The Photography Blog has published the Canon EOS R10 review: “ the new EOS R10 successfully continues the compact design ethos and bang for buck mass-market strategy of the EOS Rebel range, and offers enough features, performance and quality to be just as successful…“.
Canon EOS R10 Key Features
- 24.2MP APS-C CMOS Sensor
- Dual Pixel CMOS AF II
- 4K30 Video, 4K60 with Crop; HDR-PQ
- 23 fps E. Shutter, 15 fps Mech. Shutter
- 2.36m-Dot OLED EVF
- 1.04m-Dot Vari-Angle Touchscreen LCD
- Multi-Function Shoe, Wi-Fi and Bluetooth
Conclusion from PhotographyBlog:
Whilst the more expensive and more capable R7 model may have garnered most of the attention when it was launched, the smaller, lighter and cheaper Canon EOS R10 is just as appealing in its own way, marking a welcome return to form for Canon in the competitive sub-£$1000 camera market.
The R10 may notably lack the in-built image stabilisation, weather-sealing, uncropped 4K/60p movie mode, dual card slots and larger viewfinder offered by the R7, but on the other hand it still offers impressive burst shooting rates and a remarkable auto-focus system from much higher up the Canon food chain that mark the R7 out against its direct competitors.
Thankfully the R10 has a rather more conventional user interface than its more expensive sibling, eschewing the R7’s rather quirky combined AF point selector in favour of dual front and rear command dials and a separate AF joystick, which ultimately make it easier to use.
It’s also considerably smaller and lighter than the R7 whilst still offering a chunky hand-grip and a logical selection of nicely sized controls, resulting in a very small camera that you can carry around all day without noticing.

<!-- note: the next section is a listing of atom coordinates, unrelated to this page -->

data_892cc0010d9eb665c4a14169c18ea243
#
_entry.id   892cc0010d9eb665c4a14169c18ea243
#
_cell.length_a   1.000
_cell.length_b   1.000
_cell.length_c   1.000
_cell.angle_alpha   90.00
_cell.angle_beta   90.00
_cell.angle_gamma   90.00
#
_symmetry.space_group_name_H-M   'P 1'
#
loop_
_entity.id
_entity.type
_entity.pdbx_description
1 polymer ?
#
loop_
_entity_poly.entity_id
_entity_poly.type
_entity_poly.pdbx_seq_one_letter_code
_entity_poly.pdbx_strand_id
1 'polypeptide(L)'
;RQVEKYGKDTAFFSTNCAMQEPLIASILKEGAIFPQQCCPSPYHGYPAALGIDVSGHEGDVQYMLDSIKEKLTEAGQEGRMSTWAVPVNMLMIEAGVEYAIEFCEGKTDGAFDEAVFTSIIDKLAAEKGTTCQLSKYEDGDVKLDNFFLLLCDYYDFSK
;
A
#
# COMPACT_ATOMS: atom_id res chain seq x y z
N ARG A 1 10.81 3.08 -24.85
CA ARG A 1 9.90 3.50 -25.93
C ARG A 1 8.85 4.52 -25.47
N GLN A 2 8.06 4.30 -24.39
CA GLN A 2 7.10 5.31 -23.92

Our main bugbear is not with the R10 and R7 cameras themselves, but rather the lens support, or lack of it. OK, so the EOS RF-S mount is still very much in its infancy, but it would have been nice to see Canon offering something more interesting than two slow zoom lenses from day one, even if they are very affordable.
You can use Canon’s adapter to mount their vast range of full-frame EF DSLR and RF mirrorless lenses on the R10, but that perhaps rather negates the point of buying a smaller sensor, physically smaller and financially smaller camera.
The R10’s main rival is the similarly priced Fujifilm X-S10, which does offer IBIS and a much, much larger selection of lenses, but can’t match the R7’s sheer speed and auto-focus performance.
If you’re finally upgrading from one of Canon’s DSLRs like the EOS 850D/Rebel T8i or 77D or an EOS-M mirrorless model, you’ll be happily blown away by all of the the advances that Canon have made in the intervening years.
Overall, the new EOS R10 successfully continues the compact design ethos and bang for buck mass-market strategy of the EOS Rebel range, and offers enough features, performance and quality to be just as successful…